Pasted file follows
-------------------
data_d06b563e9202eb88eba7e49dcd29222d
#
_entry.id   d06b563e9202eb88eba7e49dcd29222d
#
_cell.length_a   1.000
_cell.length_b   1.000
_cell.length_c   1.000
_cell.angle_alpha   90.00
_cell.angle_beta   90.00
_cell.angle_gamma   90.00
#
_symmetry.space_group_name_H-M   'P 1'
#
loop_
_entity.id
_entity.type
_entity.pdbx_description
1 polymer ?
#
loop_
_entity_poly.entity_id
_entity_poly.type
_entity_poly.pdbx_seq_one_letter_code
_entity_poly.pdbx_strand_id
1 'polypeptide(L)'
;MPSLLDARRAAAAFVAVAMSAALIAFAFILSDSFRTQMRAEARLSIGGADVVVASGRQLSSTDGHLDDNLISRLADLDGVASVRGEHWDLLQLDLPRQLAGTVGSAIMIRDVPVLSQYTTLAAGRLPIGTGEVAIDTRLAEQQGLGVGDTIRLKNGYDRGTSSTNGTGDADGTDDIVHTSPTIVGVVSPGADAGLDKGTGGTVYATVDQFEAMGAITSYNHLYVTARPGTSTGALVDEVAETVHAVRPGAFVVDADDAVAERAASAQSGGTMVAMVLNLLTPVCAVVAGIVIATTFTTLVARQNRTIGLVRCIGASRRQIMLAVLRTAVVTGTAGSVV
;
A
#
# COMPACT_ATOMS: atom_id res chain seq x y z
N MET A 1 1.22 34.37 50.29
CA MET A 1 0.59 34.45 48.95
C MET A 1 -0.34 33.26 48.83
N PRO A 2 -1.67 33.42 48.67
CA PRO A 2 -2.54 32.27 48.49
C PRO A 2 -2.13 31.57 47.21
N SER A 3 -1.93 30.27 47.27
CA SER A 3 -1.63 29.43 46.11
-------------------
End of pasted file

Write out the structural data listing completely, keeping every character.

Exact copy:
data_d06b563e9202eb88eba7e49dcd29222d
#
_entry.id   d06b563e9202eb88eba7e49dcd29222d
#
_cell.length_a   1.000
_cell.length_b   1.000
_cell.length_c   1.000
_cell.angle_alpha   90.00
_cell.angle_beta   90.00
_cell.angle_gamma   90.00
#
_symmetry.space_group_name_H-M   'P 1'
#
loop_
_entity.id
_entity.type
_entity.pdbx_description
1 polymer ?
#
loop_
_entity_poly.entity_id
_entity_poly.type
_entity_poly.pdbx_seq_one_letter_code
_entity_poly.pdbx_strand_id
1 'polypeptide(L)'
;MPSLLDARRAAAAFVAVAMSAALIAFAFILSDSFRTQMRAEARLSIGGADVVVASGRQLSSTDGHLDDNLISRLADLDGVASVRGEHWDLLQLDLPRQLAGTVGSAIMIRDVPVLSQYTTLAAGRLPIGTGEVAIDTRLAEQQGLGVGDTIRLKNGYDRGTSSTNGTGDADGTDDIVHTSPTIVGVVSPGADAGLDKGTGGTVYATVDQFEAMGAITSYNHLYVTARPGTSTGALVDEVAETVHAVRPGAFVVDADDAVAERAASAQSGGTMVAMVLNLLTPVCAVVAGIVIATTFTTLVARQNRTIGLVRCIGASRRQIMLAVLRTAVVTGTAGSVV
;
A
#
# COMPACT_ATOMS: atom_id res chain seq x y z
N MET A 1 1.22 34.37 50.29
CA MET A 1 0.59 34.45 48.95
C MET A 1 -0.34 33.26 48.83
N PRO A 2 -1.67 33.42 48.67
CA PRO A 2 -2.54 32.27 48.49
C PRO A 2 -2.13 31.57 47.21
N SER A 3 -1.93 30.27 47.27
CA SER A 3 -1.63 29.43 46.11